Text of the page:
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Group buying: the renaissance of an old economic concept
1L’art de la gestion de projet2Un projet à succès commence par une bonne gouvernance3Cascade, agilité, demandes de changement?

Group buying: the renaissance of an old economic concept

  • Niveau Technique
Any restaurant manager will agree that it’s better to have your restaurant filled with customers that consume very little than a restaurant occupied solely by its employees. How can you prevent this? Here’s a solution: group buying, a hot trend right now in the online world. To me this reminds a lot of eBay back in 1995 when the WWW was just starting. The idea of participating in a huge worldwide auction was super exciting; it truly was an excellent prologue for the things that the web could offer. Let’s have a look at how group buying works and why both companies and consumers can benefit from this age-old economic concept.


Companies like ‘Groupon’ are rising stars on Google in the US


What the heck is group buying?

The concept of group buying is very simple: a special offer is posted online (or somewhere else) and if enough people show interest in it, the deal becomes active and consumers can enjoy a product or a service for a lower price (or sometimes a really, really lower price). If you’re like me, the first thing you’ll think is: ok so, what’s the catch? Well, it turns out there is none (at least to my knowledge). If used strategically, companies (and of course consumers) truly can benefit from this. Here are a few examples:

  • Consumer goods and diminishing marginal costs: companies like Costco and Walmart know about this concept very well -> the more you buy, the cheaper it gets. Having a minimum amount of people subscribing to a deal guaranties that the truck is loaded when the products are shipped to the store (or at least reaches a break-even point).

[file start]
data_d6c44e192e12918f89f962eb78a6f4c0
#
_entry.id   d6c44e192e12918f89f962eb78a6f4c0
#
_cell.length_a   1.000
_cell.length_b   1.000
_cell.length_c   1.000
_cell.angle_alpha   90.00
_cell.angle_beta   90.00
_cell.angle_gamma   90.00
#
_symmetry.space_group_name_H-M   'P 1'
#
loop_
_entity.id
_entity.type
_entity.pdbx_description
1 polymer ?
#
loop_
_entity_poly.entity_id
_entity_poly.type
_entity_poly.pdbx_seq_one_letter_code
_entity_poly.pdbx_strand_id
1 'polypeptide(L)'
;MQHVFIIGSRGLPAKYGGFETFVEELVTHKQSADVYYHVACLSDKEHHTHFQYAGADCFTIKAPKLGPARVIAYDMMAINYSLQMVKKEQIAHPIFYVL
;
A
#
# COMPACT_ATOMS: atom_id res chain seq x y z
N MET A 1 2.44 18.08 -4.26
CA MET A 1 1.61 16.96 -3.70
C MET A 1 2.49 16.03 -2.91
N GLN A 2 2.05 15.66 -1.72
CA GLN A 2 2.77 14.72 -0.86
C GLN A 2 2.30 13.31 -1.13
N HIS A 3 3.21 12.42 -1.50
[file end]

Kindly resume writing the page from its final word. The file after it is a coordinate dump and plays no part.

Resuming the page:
• Consumer goods and liquidations: can’t get rid of those old computers lying around in that warehouse in Southern Ontario? Have a sale! Because group buying is all the rage right now, there are plenty of marketing opportunities ahead.
  • Seasonal lows: going back to my restaurant example, there are certain time periods throughout the year when people just don’t go eat in restaurants that much. Throwing a special deal to a group of people can help palliate tougher times while showing those people how tasty your food is.
  • Word of mouth: ah social networks. So much fun. But when a deal gets so tempting that some people absolutely want it to become active, you can bet they’ll tell all their friends about it. With the technology available today it’s never been easier to spread the word out.
  • Up-selling opportunities: ok so you’ve got a customer that holds a coupon that saves him 50% off an HD-TV. How about showing him how he can spend that extra cash?


How to win at all of this

In a world where search results are quite rich, SEO & SEM strategies can make it or break it. Because message communication is vital, having a deeper understanding of the social media landscape is also vital. If you’re a consumer, just keep your eyes and ears open, you’ll never know what you can find!


Title image taken from photobucket.com